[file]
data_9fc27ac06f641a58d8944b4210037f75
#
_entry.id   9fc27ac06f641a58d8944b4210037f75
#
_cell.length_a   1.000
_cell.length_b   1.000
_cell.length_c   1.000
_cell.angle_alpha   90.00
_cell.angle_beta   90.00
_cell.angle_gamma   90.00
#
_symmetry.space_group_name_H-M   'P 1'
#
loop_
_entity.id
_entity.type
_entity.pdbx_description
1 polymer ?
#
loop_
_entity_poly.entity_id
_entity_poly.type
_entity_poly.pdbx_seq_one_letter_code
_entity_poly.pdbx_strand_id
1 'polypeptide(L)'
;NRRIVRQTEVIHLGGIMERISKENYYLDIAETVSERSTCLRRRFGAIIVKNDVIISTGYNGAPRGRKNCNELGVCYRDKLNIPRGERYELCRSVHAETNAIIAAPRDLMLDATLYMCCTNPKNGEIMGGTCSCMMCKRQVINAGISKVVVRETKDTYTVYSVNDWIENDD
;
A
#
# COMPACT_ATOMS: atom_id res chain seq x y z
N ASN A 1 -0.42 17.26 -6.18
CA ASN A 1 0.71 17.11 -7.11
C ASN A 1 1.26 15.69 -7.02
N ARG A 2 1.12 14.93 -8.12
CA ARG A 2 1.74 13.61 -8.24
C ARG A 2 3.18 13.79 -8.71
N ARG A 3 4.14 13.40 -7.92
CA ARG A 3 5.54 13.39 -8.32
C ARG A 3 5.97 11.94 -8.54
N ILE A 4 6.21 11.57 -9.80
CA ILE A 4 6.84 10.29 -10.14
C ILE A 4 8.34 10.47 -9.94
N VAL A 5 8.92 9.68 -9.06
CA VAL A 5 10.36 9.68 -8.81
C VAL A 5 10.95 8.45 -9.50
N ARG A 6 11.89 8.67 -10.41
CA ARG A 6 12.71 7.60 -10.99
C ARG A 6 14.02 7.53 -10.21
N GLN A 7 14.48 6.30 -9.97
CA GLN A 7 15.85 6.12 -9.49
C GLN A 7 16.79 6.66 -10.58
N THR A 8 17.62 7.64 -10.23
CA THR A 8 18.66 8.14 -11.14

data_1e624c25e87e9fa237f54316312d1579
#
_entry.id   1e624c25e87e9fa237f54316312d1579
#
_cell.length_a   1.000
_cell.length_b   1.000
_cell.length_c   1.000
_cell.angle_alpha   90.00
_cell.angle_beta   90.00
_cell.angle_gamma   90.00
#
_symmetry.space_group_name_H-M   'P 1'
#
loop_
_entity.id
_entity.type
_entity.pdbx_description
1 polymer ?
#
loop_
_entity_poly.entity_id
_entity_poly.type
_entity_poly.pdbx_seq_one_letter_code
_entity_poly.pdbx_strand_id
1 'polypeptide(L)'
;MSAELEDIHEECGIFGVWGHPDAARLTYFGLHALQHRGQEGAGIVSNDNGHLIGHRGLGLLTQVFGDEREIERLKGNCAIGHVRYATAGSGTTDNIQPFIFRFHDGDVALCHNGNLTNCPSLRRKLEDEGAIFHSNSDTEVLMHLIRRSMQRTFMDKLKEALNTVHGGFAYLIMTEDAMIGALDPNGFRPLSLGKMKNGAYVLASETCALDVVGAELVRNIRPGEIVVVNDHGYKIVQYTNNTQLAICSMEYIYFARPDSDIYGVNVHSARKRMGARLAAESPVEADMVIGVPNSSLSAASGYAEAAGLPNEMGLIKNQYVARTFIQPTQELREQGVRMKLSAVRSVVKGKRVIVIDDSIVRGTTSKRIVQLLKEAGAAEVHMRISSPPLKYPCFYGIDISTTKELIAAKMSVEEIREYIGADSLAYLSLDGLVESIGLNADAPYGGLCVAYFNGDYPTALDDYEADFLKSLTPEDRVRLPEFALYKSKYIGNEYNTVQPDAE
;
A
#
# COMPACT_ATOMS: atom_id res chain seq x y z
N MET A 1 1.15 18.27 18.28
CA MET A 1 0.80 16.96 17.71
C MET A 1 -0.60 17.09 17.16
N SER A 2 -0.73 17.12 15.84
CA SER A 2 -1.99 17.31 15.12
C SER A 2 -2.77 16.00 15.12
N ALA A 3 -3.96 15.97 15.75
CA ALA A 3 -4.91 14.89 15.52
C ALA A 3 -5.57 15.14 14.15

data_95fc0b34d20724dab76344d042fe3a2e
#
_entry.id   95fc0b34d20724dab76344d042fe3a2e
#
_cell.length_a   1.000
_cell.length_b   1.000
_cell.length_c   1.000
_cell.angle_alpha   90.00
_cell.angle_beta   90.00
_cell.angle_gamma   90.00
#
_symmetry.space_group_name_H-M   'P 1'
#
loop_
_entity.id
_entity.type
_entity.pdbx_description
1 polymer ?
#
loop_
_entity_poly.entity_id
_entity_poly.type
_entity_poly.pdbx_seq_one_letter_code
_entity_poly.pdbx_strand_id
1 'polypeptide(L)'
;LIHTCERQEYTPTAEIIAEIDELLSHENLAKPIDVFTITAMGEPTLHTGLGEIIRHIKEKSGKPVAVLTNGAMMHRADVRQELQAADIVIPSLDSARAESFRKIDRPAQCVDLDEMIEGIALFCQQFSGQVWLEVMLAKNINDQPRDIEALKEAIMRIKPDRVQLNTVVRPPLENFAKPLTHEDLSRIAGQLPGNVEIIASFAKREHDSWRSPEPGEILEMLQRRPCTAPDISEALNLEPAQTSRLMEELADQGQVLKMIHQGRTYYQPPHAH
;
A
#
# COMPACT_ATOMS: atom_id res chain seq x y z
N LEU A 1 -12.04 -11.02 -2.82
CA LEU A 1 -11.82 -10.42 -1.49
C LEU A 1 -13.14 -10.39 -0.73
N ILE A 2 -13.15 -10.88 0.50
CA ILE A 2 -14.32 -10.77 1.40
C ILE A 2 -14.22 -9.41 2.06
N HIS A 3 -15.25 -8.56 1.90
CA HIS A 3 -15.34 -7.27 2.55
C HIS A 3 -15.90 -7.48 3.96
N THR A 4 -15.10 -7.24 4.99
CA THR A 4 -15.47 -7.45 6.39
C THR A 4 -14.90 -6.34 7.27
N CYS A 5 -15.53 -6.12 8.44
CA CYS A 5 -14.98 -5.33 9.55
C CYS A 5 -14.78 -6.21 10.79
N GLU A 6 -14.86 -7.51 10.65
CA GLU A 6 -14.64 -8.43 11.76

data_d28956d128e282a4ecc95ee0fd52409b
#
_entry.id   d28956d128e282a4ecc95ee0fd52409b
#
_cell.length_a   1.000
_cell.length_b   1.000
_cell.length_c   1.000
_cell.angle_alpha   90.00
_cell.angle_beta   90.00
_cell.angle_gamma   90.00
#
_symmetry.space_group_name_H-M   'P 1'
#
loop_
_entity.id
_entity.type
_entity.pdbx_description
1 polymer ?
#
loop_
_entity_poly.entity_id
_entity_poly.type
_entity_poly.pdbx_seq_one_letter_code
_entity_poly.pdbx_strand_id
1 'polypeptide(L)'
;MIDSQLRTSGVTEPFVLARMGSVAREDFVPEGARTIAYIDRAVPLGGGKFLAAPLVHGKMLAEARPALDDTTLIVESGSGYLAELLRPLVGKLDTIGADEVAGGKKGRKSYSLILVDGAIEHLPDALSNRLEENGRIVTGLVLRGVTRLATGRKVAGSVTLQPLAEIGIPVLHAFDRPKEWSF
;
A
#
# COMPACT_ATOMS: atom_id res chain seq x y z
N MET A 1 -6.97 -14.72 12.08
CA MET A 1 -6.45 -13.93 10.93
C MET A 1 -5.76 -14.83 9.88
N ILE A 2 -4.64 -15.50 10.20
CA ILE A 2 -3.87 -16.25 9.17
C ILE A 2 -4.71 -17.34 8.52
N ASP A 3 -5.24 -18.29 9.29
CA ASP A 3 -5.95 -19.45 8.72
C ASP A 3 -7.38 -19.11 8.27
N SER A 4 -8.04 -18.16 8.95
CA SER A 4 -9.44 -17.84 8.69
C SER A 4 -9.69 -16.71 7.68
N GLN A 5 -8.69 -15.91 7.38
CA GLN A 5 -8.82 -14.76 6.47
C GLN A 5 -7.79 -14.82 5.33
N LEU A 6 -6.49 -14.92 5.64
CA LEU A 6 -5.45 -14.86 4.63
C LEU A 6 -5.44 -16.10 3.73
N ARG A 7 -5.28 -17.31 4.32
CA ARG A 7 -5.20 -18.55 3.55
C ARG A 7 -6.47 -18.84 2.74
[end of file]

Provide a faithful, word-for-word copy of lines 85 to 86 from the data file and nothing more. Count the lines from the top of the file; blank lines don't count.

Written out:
CA MET A 1 0.80 16.96 17.71
C MET A 1 -0.60 17.09 17.16